When she woke up Tuesday morning, she was drenched, again. But this time her eyes looked sunken and she did not look well at all. We knew at that point something was wrong with her, but we still didn't think it was anything serious. (we didn't think it serious because Audrey has been a VERY healthy kid, she has had colds and allergies but has never been on antibiotics.) We (I) called the doctor and got an appointment for later that afternoon. In the meantime, Tim had taken a comp day at work so he offered to stay home with her while I went to bible study. It gave him a change to have some one on one time with her. (Tim loves to do that) By the time I returned she didn't look much better. She wouldn't touch even her favorite foods. She would tell us that she didn't like it. When I got to the Doctors office with her she was a little lethargic. I wasn't sure what the Doctor was going to say at that point. While we were there he decided to test her blood sugar just to be on the safe side. When they did, it was so high the meter wouldn't read it. I was told to take her to the emergency room so she could be admitted to DeVos Children's Hospital. The Doctor said to expect to be there for a few days. By this time was a freaking inside but holding it together on the outside. There was a relief that we knew what was wrong but a fear that she was going to be in the hospital and she just doesn't do well with other people touching her. I pictured them having to sedate her to get an IV in and it was just a horrible feeling.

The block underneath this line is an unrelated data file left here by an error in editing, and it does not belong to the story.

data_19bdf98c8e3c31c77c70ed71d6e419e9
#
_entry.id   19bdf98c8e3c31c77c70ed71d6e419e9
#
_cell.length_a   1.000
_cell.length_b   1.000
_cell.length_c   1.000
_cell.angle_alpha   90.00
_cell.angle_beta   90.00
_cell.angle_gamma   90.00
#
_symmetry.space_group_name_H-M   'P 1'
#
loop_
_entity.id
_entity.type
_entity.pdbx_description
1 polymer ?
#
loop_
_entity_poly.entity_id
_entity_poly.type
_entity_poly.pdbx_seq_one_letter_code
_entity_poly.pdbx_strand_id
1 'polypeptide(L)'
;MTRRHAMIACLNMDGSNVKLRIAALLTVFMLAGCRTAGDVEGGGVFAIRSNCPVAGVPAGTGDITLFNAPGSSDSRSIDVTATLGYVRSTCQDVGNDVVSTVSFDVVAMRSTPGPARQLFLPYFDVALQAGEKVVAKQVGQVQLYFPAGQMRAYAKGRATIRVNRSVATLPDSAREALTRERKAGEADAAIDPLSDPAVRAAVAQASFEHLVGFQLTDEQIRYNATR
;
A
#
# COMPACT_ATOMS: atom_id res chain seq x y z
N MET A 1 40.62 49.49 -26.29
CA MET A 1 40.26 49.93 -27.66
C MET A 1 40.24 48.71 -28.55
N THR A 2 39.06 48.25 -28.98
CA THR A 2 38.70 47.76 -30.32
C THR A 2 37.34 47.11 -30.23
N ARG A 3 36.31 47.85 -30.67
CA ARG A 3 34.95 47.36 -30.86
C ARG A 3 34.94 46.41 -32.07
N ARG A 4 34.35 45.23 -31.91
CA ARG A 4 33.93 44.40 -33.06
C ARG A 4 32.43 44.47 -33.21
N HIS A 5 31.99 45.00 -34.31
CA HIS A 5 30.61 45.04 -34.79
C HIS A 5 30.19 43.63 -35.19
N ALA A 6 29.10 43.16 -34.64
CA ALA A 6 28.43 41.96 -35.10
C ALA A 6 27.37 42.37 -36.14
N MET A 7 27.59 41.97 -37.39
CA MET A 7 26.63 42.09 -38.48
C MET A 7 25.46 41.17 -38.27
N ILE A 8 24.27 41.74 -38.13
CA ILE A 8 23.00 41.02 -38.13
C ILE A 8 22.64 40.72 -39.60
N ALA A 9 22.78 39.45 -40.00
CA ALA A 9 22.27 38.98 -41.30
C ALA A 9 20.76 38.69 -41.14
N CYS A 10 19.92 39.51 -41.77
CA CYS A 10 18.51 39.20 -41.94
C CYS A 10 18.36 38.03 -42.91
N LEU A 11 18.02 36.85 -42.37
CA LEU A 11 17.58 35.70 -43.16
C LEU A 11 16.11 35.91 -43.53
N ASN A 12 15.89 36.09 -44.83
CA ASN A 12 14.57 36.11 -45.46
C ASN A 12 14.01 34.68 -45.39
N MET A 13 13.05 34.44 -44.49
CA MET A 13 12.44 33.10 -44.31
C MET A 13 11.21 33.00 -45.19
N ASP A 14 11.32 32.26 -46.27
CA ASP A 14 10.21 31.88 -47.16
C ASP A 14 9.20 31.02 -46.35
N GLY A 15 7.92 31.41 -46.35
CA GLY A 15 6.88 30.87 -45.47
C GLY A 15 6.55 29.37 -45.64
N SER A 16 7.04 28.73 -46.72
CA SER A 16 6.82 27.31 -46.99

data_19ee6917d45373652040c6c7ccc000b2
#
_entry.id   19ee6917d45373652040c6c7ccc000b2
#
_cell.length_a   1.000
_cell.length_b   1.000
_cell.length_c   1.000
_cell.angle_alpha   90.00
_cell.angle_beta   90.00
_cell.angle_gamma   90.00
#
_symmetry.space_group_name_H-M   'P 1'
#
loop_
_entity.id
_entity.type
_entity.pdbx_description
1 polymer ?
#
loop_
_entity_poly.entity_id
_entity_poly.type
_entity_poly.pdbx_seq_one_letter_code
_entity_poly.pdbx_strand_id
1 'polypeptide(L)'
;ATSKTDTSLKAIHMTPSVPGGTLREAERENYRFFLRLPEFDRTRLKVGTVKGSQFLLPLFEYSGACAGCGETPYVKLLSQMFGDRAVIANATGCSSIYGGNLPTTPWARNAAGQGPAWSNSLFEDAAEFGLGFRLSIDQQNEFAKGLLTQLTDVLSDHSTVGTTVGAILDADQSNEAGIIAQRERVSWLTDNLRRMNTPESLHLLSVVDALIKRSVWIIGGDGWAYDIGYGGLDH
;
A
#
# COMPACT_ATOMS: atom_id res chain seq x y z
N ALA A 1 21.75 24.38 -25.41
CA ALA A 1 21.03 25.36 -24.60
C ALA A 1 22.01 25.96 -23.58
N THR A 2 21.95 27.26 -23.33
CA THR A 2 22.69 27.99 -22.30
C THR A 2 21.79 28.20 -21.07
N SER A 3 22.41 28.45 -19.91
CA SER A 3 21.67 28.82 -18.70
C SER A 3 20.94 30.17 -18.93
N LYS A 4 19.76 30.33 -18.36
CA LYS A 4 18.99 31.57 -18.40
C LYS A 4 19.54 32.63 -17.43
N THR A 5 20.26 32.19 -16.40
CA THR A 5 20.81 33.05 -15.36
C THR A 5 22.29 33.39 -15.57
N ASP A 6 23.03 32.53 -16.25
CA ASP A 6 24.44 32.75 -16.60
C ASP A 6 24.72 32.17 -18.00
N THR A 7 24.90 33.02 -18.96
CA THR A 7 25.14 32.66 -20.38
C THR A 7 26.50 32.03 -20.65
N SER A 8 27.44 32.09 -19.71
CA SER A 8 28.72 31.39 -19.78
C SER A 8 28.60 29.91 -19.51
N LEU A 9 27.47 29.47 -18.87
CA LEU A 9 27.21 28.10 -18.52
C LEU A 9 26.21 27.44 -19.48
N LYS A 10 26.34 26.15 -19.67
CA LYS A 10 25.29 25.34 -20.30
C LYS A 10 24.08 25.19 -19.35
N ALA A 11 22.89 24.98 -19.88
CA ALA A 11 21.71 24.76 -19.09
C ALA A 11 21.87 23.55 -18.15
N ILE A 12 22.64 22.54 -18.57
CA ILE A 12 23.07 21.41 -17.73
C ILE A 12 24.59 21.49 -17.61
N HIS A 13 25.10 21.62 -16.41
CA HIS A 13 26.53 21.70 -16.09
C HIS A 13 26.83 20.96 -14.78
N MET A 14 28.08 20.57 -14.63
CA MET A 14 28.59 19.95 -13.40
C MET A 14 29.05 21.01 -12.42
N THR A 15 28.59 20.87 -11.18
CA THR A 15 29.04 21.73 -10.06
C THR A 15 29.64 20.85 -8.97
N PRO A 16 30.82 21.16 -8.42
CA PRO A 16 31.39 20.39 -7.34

When we got to the hospital they got us in right away and got and IV and going and gave her some insulin. They also took blood for labs. She did surprisingly well for the Doctors. I think she was too sick to realize what was going on. She just whimpered a little when they put the IV in and gave her the shots. No weeping and gnashing of teeth like I had pictured there to be! I could tell when she started feeling a little better that night because she all the sudden wanted her IV out. (she had one of those splints on to keep her arm straight and a shield over her IV so she couldn't pull it out) She would tell me that it hurt and to take it off please, mommy. After Tim and I told her it had to stay on she, of course, did what any three year old would do and started screaming at us and crying. We had a big ordeal for an hour and a half but finally got her settled down. After that she slept most of the night.